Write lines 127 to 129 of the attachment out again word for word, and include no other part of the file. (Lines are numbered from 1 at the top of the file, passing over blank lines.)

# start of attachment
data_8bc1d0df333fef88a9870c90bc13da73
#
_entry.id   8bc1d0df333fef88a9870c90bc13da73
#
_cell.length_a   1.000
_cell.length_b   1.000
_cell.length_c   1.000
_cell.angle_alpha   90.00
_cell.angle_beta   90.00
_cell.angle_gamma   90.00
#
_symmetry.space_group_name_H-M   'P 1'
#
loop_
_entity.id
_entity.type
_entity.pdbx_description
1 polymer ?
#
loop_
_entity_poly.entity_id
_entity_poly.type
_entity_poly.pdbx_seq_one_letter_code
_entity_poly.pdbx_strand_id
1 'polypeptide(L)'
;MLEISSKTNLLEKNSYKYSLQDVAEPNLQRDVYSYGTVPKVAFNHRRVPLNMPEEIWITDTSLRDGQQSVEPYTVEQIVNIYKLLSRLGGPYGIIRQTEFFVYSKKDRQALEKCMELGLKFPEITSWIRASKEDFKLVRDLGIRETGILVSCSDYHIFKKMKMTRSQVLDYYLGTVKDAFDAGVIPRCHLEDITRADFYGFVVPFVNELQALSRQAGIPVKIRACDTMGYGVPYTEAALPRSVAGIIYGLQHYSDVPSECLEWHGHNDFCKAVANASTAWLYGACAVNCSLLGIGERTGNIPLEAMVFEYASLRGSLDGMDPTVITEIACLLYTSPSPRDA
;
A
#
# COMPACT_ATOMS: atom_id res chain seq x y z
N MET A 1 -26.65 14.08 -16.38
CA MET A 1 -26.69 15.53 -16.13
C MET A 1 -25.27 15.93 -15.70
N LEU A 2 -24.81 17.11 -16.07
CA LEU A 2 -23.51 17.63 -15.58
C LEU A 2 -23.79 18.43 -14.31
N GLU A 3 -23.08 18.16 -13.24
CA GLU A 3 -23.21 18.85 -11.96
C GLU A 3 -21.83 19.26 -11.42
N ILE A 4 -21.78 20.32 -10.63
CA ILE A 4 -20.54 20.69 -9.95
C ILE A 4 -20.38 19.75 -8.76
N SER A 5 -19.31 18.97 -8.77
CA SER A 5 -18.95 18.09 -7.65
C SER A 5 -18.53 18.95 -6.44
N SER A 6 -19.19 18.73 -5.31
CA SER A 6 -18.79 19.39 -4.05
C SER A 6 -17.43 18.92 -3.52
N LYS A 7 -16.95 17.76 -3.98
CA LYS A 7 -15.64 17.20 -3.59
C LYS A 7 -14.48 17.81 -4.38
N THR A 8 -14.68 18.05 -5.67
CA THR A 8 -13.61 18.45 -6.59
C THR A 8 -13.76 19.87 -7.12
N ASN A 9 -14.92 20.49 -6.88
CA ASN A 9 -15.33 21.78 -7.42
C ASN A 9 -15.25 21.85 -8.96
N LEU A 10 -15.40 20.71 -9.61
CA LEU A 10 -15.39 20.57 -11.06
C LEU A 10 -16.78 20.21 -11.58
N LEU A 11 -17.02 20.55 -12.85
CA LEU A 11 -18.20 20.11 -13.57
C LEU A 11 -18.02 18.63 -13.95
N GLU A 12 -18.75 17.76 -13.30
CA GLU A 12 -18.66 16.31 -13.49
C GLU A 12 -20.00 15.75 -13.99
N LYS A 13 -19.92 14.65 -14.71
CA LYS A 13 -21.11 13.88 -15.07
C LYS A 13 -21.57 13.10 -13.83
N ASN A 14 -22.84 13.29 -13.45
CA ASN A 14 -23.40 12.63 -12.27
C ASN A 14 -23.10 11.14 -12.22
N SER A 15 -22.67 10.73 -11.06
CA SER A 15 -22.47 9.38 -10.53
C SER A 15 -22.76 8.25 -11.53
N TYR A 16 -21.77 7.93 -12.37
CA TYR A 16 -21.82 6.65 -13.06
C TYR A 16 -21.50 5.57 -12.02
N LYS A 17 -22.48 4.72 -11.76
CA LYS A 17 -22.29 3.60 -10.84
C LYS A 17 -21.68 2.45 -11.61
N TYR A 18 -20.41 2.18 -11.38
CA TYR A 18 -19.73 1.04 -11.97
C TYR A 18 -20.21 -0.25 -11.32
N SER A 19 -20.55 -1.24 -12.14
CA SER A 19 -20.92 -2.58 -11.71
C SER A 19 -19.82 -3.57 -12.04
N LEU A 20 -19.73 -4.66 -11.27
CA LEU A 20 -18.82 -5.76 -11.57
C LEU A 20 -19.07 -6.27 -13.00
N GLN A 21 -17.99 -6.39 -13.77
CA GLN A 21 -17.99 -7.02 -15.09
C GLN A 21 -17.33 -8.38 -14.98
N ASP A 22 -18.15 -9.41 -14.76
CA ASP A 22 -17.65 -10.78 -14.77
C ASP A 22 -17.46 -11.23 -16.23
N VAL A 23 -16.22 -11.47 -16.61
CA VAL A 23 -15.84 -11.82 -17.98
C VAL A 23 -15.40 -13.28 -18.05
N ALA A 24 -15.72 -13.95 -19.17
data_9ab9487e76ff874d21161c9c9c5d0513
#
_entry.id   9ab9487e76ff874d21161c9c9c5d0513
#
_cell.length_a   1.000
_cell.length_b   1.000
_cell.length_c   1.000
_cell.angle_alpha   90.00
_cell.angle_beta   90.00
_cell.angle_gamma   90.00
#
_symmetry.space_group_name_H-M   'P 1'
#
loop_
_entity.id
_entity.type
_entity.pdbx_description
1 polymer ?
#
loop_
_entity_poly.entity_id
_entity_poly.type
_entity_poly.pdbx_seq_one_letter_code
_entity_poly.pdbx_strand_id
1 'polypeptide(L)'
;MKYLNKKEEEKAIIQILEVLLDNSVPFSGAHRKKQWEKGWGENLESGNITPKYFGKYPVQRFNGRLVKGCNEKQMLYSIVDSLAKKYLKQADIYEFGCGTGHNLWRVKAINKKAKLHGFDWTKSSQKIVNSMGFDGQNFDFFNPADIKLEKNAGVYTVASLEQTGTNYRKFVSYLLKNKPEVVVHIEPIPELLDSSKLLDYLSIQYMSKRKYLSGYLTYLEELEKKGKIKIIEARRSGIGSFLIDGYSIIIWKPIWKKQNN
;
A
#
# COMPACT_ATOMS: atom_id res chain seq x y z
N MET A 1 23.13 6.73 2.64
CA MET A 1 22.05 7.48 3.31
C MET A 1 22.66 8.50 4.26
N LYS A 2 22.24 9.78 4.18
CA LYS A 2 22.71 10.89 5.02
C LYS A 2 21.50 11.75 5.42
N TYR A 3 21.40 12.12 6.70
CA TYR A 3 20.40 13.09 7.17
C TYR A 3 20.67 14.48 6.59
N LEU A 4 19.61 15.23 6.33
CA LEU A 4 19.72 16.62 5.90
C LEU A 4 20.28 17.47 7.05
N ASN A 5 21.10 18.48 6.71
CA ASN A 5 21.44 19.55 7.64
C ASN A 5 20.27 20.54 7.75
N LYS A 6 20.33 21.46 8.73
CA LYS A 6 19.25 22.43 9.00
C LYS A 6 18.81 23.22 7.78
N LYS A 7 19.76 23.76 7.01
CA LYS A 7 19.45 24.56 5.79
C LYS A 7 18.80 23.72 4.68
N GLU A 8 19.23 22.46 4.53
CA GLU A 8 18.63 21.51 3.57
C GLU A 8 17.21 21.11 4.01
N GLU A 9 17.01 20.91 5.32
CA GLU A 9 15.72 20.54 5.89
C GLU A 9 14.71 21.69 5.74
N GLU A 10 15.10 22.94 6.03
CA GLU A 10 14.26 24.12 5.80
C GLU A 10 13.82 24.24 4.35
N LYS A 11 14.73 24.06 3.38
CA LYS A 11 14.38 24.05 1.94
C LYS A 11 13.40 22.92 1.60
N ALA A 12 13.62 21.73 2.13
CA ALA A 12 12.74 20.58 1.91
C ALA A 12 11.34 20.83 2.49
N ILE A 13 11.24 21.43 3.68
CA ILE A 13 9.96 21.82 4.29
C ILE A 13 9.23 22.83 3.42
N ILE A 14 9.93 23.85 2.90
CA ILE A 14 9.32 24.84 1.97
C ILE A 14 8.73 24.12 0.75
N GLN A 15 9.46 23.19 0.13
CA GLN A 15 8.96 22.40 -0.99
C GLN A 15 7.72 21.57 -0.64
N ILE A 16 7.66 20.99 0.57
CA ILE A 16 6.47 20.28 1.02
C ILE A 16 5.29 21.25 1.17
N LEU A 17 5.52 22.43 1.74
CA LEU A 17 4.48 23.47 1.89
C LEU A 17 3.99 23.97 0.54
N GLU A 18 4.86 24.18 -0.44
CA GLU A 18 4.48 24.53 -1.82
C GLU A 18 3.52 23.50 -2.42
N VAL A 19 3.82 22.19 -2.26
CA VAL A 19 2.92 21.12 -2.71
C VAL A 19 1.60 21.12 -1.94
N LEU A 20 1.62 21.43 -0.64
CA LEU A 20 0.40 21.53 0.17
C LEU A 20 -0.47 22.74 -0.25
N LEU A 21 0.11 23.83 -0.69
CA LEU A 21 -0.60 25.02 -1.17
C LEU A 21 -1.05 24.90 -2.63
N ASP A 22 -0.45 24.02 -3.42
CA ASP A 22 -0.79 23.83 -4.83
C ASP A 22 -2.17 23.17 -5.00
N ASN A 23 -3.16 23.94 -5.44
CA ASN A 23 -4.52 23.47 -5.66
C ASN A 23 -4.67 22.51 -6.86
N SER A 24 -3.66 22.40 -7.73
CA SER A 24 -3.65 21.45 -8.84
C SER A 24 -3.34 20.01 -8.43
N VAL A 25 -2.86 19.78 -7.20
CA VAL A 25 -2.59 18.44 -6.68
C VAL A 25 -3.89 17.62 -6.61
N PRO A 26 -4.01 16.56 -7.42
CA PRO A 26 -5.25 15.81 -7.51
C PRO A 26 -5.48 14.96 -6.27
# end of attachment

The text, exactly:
;
A
#